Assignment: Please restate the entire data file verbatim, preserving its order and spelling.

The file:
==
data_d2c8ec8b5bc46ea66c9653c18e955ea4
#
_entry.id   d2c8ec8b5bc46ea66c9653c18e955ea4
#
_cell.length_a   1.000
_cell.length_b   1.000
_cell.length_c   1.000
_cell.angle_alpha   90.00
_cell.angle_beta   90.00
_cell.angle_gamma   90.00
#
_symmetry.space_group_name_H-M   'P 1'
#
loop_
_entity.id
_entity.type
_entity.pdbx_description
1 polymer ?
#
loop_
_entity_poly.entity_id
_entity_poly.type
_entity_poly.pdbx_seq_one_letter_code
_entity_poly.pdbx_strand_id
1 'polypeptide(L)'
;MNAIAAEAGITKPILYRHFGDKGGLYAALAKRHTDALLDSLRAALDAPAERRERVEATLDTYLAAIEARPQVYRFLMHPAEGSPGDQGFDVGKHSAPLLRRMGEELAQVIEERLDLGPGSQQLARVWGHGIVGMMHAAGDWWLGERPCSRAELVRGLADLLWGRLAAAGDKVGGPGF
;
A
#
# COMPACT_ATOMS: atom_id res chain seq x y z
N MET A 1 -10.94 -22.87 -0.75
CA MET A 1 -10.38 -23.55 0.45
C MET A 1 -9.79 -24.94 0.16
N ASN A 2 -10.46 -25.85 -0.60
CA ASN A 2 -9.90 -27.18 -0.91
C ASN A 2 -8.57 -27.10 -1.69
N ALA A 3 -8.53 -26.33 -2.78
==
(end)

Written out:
data_d2c8ec8b5bc46ea66c9653c18e955ea4
#
_entry.id   d2c8ec8b5bc46ea66c9653c18e955ea4
#
_cell.length_a   1.000
_cell.length_b   1.000
_cell.length_c   1.000
_cell.angle_alpha   90.00
_cell.angle_beta   90.00
_cell.angle_gamma   90.00
#
_symmetry.space_group_name_H-M   'P 1'
#
loop_
_entity.id
_entity.type
_entity.pdbx_description
1 polymer ?
#
loop_
_entity_poly.entity_id
_entity_poly.type
_entity_poly.pdbx_seq_one_letter_code
_entity_poly.pdbx_strand_id
1 'polypeptide(L)'
;MNAIAAEAGITKPILYRHFGDKGGLYAALAKRHTDALLDSLRAALDAPAERRERVEATLDTYLAAIEARPQVYRFLMHPAEGSPGDQGFDVGKHSAPLLRRMGEELAQVIEERLDLGPGSQQLARVWGHGIVGMMHAAGDWWLGERPCSRAELVRGLADLLWGRLAAAGDKVGGPGF
;
A
#
# COMPACT_ATOMS: atom_id res chain seq x y z
N MET A 1 -10.94 -22.87 -0.75
CA MET A 1 -10.38 -23.55 0.45
C MET A 1 -9.79 -24.94 0.16
N ASN A 2 -10.46 -25.85 -0.60
CA ASN A 2 -9.90 -27.18 -0.91
C ASN A 2 -8.57 -27.10 -1.69
N ALA A 3 -8.53 -26.33 -2.78